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The Peak District-England’s First National Park

Some of the most beautiful countryside is located in The Peak District, England’s first national park. If you like to hike, are into photography, desire to experience village life in England, or just walk through the most gorgeous gardens in all of Europe, The Peak District is the place to be.

[00:36] English National Parks

[02:16] Peak District-Land of the Shires

  • Derbyshire
  • Yorkshire
  • Staffordshire
  • Cheshire
  • History

[05:30] Peak District Topography

  • Dark peak – Kinder Scout, Mam Tor
  • White peak
  • Southwest peak

[07:46] Where to stay in the Peak District

  • Camp
  • Stay in a village – Bakewell, Castleton
  • Stay in a larger city – Sheffield, Chesterfield, Manchester, Liverpool

[09:45] Blue John Caverns

[11:37] Chatsworth

  • Jane Austen’s Pride and Prejudice
  • Gardens

[14:35] Must see list for The Peak District

  • Castleton
  • Peveril Castle
  • Heights of Abraham

Dream. Learn. Plan. Prepare. Go to Guidester/Virtual-Vacation

Season 1: Episode 8

#travel #Europe #vacation #traveleurope #England #PeakDistrict #NationalPark #Chatsworth #Bluejohn #mineral #savagegarden #heightsofabraham #prideandprejudice #Ashfordinthewater #Castleton #Bakewell #bakewelltart #bluejohncavern #Derby #Sheffield #PeverilCastle #LymePark #photography

Transcript
Arnold:

You want a slice of rural England? We're going to talk about that. What does Pride and Prejudice have to do with the Peak District? Discover what mineral is found only in the Peak District of England. Where should you stay when you go to the Peak District? You'll get the answers to these and more questions in this episode. Travel to Europe is off limits for the time being, but we can still keep the flame of wanderlust alive through the Virtual Vacation with Guidester, the weekly podcast, where host Jack Baumann, founder of Guidester and travel enthusiast, Arnold Stricker, dive into new destinations, exploring their unique history, culture and special vibe. Now let's join our host, the Guidester himself, Jack Baumann. In the United States we have a lot of national parks. As I think about England, do they have the same kind of national parks that we have over here? Are people allowed to go to them? Do they charge to get in them?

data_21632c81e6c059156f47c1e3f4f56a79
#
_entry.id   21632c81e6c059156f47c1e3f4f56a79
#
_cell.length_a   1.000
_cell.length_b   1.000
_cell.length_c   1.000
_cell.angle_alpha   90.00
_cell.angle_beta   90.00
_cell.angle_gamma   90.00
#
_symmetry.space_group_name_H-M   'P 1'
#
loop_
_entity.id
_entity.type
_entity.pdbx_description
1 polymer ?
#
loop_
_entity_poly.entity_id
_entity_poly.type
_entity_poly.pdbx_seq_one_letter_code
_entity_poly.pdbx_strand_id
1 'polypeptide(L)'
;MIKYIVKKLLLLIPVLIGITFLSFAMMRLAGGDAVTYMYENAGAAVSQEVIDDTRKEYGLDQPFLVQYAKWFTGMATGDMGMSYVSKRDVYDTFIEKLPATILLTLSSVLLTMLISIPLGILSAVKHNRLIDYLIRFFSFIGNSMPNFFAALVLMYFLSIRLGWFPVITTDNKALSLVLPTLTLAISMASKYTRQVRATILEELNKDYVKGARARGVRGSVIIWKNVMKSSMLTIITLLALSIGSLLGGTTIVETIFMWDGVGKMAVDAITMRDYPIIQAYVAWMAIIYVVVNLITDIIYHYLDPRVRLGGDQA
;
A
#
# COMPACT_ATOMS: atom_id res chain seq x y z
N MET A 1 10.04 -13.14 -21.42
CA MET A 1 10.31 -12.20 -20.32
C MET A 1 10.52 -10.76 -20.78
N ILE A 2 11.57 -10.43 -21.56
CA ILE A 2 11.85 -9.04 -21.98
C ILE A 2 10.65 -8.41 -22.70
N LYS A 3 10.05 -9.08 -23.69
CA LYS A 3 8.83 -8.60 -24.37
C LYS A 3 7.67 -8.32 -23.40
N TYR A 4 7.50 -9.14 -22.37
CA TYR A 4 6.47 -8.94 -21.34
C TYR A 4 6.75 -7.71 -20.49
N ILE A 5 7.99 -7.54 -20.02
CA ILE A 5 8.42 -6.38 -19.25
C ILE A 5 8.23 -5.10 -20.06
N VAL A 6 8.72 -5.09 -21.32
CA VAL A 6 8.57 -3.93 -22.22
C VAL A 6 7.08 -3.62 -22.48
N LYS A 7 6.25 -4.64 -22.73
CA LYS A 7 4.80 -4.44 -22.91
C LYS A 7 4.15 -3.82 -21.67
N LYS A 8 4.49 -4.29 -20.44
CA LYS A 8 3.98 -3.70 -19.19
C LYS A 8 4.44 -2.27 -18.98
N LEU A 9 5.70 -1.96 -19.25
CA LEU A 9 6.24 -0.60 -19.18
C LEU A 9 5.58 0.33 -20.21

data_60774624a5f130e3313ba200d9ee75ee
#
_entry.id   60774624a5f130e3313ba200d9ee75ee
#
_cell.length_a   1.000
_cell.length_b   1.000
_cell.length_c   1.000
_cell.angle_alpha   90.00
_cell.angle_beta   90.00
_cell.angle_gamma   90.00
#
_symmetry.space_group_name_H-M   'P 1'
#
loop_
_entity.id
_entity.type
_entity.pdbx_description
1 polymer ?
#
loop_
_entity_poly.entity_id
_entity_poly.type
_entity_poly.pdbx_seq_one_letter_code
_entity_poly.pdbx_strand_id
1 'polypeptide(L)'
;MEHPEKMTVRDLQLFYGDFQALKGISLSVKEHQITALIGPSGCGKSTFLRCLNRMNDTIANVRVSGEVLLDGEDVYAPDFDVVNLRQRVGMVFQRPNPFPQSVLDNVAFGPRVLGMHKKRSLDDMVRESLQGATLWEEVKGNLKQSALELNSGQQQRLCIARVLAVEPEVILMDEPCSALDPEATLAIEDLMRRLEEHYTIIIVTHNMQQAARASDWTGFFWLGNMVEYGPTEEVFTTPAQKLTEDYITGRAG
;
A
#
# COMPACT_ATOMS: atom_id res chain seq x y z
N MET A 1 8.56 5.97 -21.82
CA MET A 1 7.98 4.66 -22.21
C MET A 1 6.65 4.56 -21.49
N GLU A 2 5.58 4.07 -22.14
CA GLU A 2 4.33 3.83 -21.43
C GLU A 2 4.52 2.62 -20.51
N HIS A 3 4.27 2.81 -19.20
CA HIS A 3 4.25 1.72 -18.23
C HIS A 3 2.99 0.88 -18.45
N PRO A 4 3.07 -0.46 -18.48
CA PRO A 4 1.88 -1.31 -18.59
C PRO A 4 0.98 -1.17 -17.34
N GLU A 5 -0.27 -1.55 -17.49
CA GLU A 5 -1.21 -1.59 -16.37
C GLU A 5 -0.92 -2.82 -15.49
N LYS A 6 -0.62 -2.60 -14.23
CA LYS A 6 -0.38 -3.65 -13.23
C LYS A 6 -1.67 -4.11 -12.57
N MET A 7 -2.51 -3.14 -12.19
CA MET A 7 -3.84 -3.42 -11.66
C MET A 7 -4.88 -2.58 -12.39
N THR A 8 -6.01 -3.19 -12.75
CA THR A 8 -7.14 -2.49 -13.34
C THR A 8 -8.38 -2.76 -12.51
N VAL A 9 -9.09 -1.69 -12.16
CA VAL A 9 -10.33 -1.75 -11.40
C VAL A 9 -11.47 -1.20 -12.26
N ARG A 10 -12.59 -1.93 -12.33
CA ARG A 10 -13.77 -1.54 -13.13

Jack:

Britain has 15 national parks, so their national parks are similar to ours. A lot of them are free to use just like ours, some of ours have fees to use, but to my knowledge, they don't. The one that comes to mind right off the bat is the Peak District National Park. That's the one I definitely want to delve into today. The Peak District, not to be confused with the Lake District, which is the probably the most famous national park in Britain, or at least certainly one of them.

Arnold:

So they call their parks districts?

Jack:

No just the Peak District and the Lake District; I guess they probably call it a district because these are big and they encompass a lot of areas. There's actually towns and villages in these areas. Yellowstone doesn't really have a city or town you have some little buildings and things for amenities Peak District and Lake District you have living, breathing towns that have been there for centuries and centuries. But those are the only two districts that I know. Other parks like Cairngorms in Scotland, it is called Cairngorms. The South Downs is another one in the south of England. So I dunno these two just have the designation of the district, but it probably has to do with their diversity, their size. The Lake District and the Peak District really are two of the bigger ones and the Lake District is the more famous one. That's the one that William Wordsworth, famous English poet got a lot of his inspiration from. The Peak District was actually Britain's first national park designated in 1951.

Arnold:

Let's get some location here. I think most people know where London's located. Where is it in relationship to London?

Jack:

So it's North of London, about three hours. The Peak District is in several counties: Derbyshire, Yorkshire; and I'm putting on my English accent here, so Derbyshire, Yorkshire, Staffordshire, and Cheshire, most of the Peak District is in Derbyshire. But there's quite a bit in Yorkshire and a little bit in these other counties. It's 555 square miles in size so depending on where you're coming from London, it'll take you three to four hours, three hours to get to the Southern part; four plus to get you to the Northern part. It's an expansive area, just outstanding beauty, breathtaking views, bustling market towns, quaint villages, giant historic houses. It is reachable from London.

Arnold:

So was this something that the crown formed or was this something parliament put together or how did this come about? In the United States we have national parks are a designation by Congress. How do they go about doing this in England?

Jack:

It's similar. So it was a designated by the government in 1951, it was really born out of a need for more green space for those living in the cities. The 20th century saw growing appreciation of the outdoors and the benefits of physical exercise. This also is tied to World War I too. You've got the aristocracy with these thousands of acre estates, just dominating these entire areas and then you've got the blue collar workers that just went off to fought a war. They fought a war, they came back and they're stuffed back into these cities. The three cities that encompass or surround rather the Peak District are Liverpool, Sheffield and Darby. Manchester's in there as well, but you had these three big cities that surround the Peak District, which really at that point was totally owned by the aristocracy.